4 Key Steps for Creating Employee Engagement
The Green Apple Podcast does weekly “Green Apple Slices”, where John Garrett and Rachel Fisch discuss a recent business article related to the Green Apple Message. These shorter segments are released each Monday, so don’t miss an episode by subscribing on iTunes or an Android app.
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John: It’s another Monday episode of Green Apple Slices. This is John Garrett coming to you with Rachel Fisch. Rachel, how you doing?
Rachel: Good. How are you doing, John?
John: Doing great. The accountant’s grand poobah whatever at Sage, right?
Rachel: Sure. Yup.
John: So excited to have you back. This week found an article at the Search Party blog. Four Key Steps for Creating Employee Engagement by Annette Ainsbury. If you want to get a link to the actual article, you can go to greenapplepodcast.com and click on it there.
I thought it was pretty good as far as how do you create employee engagement? She’s like “It’s deceptively simple.”
Rachel: When I saw the title, it felt like we had done this article like a gazillion times before, but I actually really appreciated some of the things that were inside of it.
First of all, it’s really important that you’re not trying to replicate what you see at other companies. I think you can be inspired when you do see companies that are doing the culture and the engagement piece well, but I don’t think you can then say “Okay, now we’re going to do that at our company”, because I think that each business has really unique culture, and so that engagement needs to accompany that.
You can take a look at for example Two Sheets that do a really phenomenal job culture-wise and their pros – bookkeepers and accountants – are really engaged with them. You can’t be another app, say “Well, I’m just going to do all the things that Two Sheets does.” You’re not Two Sheets. It’s not going to work the same way. You don’t have the same people. You don’t have the same leadership. But what you can do is take some inspiration from what they’re doing or from how they’re engaging with their audience, and then pull that in to see if it will work for you, as well.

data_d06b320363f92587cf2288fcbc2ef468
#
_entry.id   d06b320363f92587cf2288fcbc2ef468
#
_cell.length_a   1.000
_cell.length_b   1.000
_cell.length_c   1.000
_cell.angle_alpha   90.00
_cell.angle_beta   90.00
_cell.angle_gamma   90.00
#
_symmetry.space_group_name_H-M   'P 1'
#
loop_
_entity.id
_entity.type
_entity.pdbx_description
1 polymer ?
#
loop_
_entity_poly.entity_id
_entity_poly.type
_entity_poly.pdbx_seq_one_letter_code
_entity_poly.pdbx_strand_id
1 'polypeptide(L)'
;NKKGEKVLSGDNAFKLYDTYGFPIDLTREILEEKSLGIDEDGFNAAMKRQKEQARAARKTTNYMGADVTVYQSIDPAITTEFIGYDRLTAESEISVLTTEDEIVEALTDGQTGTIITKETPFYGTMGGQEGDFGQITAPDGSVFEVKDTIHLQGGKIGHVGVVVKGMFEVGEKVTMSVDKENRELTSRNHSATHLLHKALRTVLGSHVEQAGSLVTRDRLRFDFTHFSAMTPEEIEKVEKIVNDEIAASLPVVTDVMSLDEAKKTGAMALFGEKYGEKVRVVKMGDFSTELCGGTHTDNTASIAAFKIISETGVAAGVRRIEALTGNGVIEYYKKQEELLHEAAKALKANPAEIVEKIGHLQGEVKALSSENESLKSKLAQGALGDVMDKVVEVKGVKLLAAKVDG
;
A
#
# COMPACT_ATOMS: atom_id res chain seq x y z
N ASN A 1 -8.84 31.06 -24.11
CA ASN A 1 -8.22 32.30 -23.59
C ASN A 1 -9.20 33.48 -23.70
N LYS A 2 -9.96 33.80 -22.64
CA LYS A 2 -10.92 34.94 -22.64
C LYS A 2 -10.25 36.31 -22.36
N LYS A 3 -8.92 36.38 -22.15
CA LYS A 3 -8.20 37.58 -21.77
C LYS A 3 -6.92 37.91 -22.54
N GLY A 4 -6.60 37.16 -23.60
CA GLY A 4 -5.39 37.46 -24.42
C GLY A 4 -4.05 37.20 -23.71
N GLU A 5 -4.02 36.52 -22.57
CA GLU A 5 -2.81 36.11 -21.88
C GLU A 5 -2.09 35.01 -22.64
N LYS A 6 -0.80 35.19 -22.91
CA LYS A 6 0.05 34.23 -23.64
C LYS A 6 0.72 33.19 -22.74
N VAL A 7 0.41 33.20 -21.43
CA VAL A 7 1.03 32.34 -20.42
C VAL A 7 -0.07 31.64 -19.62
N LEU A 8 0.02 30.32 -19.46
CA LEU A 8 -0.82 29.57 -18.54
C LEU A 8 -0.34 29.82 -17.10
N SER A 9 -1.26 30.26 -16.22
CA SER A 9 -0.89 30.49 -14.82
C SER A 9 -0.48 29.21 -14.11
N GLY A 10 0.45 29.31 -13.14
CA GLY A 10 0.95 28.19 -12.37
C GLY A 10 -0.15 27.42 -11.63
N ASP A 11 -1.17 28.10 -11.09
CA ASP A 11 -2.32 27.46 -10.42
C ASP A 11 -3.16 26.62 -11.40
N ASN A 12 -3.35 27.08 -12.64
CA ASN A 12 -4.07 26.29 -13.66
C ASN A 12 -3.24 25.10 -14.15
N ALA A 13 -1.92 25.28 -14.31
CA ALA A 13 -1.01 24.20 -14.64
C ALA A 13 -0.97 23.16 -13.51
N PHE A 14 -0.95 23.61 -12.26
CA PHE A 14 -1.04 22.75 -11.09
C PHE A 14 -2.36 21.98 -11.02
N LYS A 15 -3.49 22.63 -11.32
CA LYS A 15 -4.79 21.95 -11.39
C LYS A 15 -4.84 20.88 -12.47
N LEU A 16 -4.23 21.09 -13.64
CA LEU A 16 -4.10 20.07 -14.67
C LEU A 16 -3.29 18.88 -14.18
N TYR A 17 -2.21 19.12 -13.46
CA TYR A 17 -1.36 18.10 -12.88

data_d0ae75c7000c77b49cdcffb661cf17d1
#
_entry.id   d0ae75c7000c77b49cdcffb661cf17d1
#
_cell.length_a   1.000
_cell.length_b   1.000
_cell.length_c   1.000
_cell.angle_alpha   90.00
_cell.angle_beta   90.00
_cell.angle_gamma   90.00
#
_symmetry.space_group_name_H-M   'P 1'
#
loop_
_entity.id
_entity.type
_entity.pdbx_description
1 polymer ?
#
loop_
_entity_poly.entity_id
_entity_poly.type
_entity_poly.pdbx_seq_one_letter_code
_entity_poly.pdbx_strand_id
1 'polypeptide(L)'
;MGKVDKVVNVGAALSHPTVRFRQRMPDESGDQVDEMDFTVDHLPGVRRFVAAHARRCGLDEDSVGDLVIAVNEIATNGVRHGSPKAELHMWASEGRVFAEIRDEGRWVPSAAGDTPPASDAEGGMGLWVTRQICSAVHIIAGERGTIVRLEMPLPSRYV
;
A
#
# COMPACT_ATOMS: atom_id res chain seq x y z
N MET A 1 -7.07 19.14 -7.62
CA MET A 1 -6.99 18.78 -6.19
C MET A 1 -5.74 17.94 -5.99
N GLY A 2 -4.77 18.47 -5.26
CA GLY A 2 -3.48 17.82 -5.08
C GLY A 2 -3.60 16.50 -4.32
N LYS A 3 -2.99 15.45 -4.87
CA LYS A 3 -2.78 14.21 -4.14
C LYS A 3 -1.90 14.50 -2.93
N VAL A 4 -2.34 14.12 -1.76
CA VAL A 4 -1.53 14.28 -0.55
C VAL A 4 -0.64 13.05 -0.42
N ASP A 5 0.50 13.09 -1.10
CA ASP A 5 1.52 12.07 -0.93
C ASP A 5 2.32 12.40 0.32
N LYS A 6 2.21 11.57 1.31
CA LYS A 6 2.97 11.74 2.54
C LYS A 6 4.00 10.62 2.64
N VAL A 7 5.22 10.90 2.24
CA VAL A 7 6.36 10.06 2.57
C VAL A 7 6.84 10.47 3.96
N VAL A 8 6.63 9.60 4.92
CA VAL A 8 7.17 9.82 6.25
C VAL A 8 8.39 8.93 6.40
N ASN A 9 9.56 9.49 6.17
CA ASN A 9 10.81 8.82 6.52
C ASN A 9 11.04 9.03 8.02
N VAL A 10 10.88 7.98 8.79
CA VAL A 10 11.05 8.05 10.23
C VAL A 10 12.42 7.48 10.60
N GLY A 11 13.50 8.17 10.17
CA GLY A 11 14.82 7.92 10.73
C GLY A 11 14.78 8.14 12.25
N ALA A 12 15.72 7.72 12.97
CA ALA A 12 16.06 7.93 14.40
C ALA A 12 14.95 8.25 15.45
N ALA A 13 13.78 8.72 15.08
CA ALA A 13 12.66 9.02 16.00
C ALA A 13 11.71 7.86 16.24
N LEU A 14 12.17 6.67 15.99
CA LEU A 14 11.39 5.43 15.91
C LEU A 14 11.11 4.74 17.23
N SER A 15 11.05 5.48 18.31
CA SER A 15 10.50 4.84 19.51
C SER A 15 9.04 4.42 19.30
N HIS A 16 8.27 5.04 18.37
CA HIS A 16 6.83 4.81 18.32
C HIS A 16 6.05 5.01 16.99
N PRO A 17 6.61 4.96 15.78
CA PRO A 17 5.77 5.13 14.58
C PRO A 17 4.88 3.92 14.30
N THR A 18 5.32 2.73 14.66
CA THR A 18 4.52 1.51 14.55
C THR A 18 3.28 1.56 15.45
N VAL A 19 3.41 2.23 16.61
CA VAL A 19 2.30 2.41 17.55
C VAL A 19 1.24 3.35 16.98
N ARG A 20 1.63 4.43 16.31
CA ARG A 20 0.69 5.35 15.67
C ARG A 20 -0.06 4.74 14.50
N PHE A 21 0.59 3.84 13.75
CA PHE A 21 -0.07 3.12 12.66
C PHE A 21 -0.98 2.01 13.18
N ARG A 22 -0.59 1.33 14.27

Then she also goes on to talk about engagement indicators as opposed to engagement driver.
John: That hurt my brain a little bit, to be honest with you. I was like “Woah.” Yeah. But it’s kind of neat how the engagement indicators are the behaviors that you think define engagement at your place.
What are the indicators that means that’s an engaged employee? We’re an engaged culture? Things like loyalty and pride and productivity and things along those lines.
The engagement drivers, though, are the activities that influence or “drive” these indicators. Compensation, management performance, career opportunities, development, training. Things like that that the more engagement drivers that you have funneling people towards this engagement indicator.
Rachel: Right. I think that in many cases, they kind of overcomplicated things. When you’re looking at an engagement driver, to me, that’s just trying to find out those people who you want to engage or be engaged – what’s their currency? Are they motivated by money? Are they motivated by praise? Are they motivated by spending one-on-one time with you? Are they motivated by a small gift on their desk when they come in in the morning?